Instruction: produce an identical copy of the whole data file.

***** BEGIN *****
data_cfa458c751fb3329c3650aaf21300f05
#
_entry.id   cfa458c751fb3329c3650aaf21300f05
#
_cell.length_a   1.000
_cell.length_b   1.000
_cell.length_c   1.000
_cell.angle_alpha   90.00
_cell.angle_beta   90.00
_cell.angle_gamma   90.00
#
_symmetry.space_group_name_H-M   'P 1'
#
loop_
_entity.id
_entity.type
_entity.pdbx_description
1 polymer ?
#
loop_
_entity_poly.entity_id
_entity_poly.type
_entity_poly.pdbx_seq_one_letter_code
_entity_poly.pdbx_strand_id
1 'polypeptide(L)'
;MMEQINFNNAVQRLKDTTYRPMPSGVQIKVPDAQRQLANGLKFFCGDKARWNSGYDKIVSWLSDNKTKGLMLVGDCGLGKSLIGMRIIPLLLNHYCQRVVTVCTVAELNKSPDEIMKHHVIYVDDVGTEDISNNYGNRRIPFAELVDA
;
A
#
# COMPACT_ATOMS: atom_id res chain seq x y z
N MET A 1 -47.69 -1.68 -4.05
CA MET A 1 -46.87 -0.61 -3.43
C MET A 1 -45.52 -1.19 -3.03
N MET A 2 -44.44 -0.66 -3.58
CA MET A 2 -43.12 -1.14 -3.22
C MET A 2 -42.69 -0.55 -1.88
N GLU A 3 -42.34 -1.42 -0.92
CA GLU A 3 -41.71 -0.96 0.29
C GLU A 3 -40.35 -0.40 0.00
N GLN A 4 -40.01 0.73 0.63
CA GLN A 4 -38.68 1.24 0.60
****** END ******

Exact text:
data_cfa458c751fb3329c3650aaf21300f05
#
_entry.id   cfa458c751fb3329c3650aaf21300f05
#
_cell.length_a   1.000
_cell.length_b   1.000
_cell.length_c   1.000
_cell.angle_alpha   90.00
_cell.angle_beta   90.00
_cell.angle_gamma   90.00
#
_symmetry.space_group_name_H-M   'P 1'
#
loop_
_entity.id
_entity.type
_entity.pdbx_description
1 polymer ?
#
loop_
_entity_poly.entity_id
_entity_poly.type
_entity_poly.pdbx_seq_one_letter_code
_entity_poly.pdbx_strand_id
1 'polypeptide(L)'
;MMEQINFNNAVQRLKDTTYRPMPSGVQIKVPDAQRQLANGLKFFCGDKARWNSGYDKIVSWLSDNKTKGLMLVGDCGLGKSLIGMRIIPLLLNHYCQRVVTVCTVAELNKSPDEIMKHHVIYVDDVGTEDISNNYGNRRIPFAELVDA
;
A
#
# COMPACT_ATOMS: atom_id res chain seq x y z
N MET A 1 -47.69 -1.68 -4.05
CA MET A 1 -46.87 -0.61 -3.43
C MET A 1 -45.52 -1.19 -3.03
N MET A 2 -44.44 -0.66 -3.58
CA MET A 2 -43.12 -1.14 -3.22
C MET A 2 -42.69 -0.55 -1.88
N GLU A 3 -42.34 -1.42 -0.92
CA GLU A 3 -41.71 -0.96 0.29
C GLU A 3 -40.35 -0.40 0.00
N GLN A 4 -40.01 0.73 0.63
CA GLN A 4 -38.68 1.24 0.60